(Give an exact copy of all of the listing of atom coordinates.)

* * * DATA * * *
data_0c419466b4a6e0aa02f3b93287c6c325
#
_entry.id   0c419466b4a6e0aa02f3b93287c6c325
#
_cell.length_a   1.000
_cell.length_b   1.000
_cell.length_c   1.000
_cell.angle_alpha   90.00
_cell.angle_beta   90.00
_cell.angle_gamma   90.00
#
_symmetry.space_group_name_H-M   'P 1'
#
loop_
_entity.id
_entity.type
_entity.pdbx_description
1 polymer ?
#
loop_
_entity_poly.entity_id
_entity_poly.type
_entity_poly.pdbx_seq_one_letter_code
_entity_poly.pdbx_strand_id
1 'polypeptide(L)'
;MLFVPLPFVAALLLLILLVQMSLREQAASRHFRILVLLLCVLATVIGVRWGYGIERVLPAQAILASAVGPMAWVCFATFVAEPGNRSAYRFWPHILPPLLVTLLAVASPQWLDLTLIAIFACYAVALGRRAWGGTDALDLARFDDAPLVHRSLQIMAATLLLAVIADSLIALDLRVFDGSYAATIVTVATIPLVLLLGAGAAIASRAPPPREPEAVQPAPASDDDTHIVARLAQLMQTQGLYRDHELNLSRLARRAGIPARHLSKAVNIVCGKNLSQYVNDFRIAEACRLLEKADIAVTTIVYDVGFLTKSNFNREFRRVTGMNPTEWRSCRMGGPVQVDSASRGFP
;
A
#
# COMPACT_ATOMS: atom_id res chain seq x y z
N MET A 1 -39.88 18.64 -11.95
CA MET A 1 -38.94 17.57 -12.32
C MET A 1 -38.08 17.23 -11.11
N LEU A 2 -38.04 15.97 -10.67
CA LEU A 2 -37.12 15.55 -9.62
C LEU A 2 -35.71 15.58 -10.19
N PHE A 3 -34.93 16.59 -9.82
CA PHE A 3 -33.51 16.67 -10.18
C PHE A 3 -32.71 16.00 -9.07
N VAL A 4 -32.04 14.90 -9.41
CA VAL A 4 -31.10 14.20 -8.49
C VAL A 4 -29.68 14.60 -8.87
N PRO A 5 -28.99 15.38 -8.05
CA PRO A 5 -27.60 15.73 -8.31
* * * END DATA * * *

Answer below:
data_0c419466b4a6e0aa02f3b93287c6c325
#
_entry.id   0c419466b4a6e0aa02f3b93287c6c325
#
_cell.length_a   1.000
_cell.length_b   1.000
_cell.length_c   1.000
_cell.angle_alpha   90.00
_cell.angle_beta   90.00
_cell.angle_gamma   90.00
#
_symmetry.space_group_name_H-M   'P 1'
#
loop_
_entity.id
_entity.type
_entity.pdbx_description
1 polymer ?
#
loop_
_entity_poly.entity_id
_entity_poly.type
_entity_poly.pdbx_seq_one_letter_code
_entity_poly.pdbx_strand_id
1 'polypeptide(L)'
;MLFVPLPFVAALLLLILLVQMSLREQAASRHFRILVLLLCVLATVIGVRWGYGIERVLPAQAILASAVGPMAWVCFATFVAEPGNRSAYRFWPHILPPLLVTLLAVASPQWLDLTLIAIFACYAVALGRRAWGGTDALDLARFDDAPLVHRSLQIMAATLLLAVIADSLIALDLRVFDGSYAATIVTVATIPLVLLLGAGAAIASRAPPPREPEAVQPAPASDDDTHIVARLAQLMQTQGLYRDHELNLSRLARRAGIPARHLSKAVNIVCGKNLSQYVNDFRIAEACRLLEKADIAVTTIVYDVGFLTKSNFNREFRRVTGMNPTEWRSCRMGGPVQVDSASRGFP
;
A
#
# COMPACT_ATOMS: atom_id res chain seq x y z
N MET A 1 -39.88 18.64 -11.95
CA MET A 1 -38.94 17.57 -12.32
C MET A 1 -38.08 17.23 -11.11
N LEU A 2 -38.04 15.97 -10.67
CA LEU A 2 -37.12 15.55 -9.62
C LEU A 2 -35.71 15.58 -10.19
N PHE A 3 -34.93 16.59 -9.82
CA PHE A 3 -33.51 16.67 -10.18
C PHE A 3 -32.71 16.00 -9.07
N VAL A 4 -32.04 14.90 -9.41
CA VAL A 4 -31.10 14.20 -8.49
C VAL A 4 -29.68 14.60 -8.87
N PRO A 5 -28.99 15.38 -8.05
CA PRO A 5 -27.60 15.73 -8.31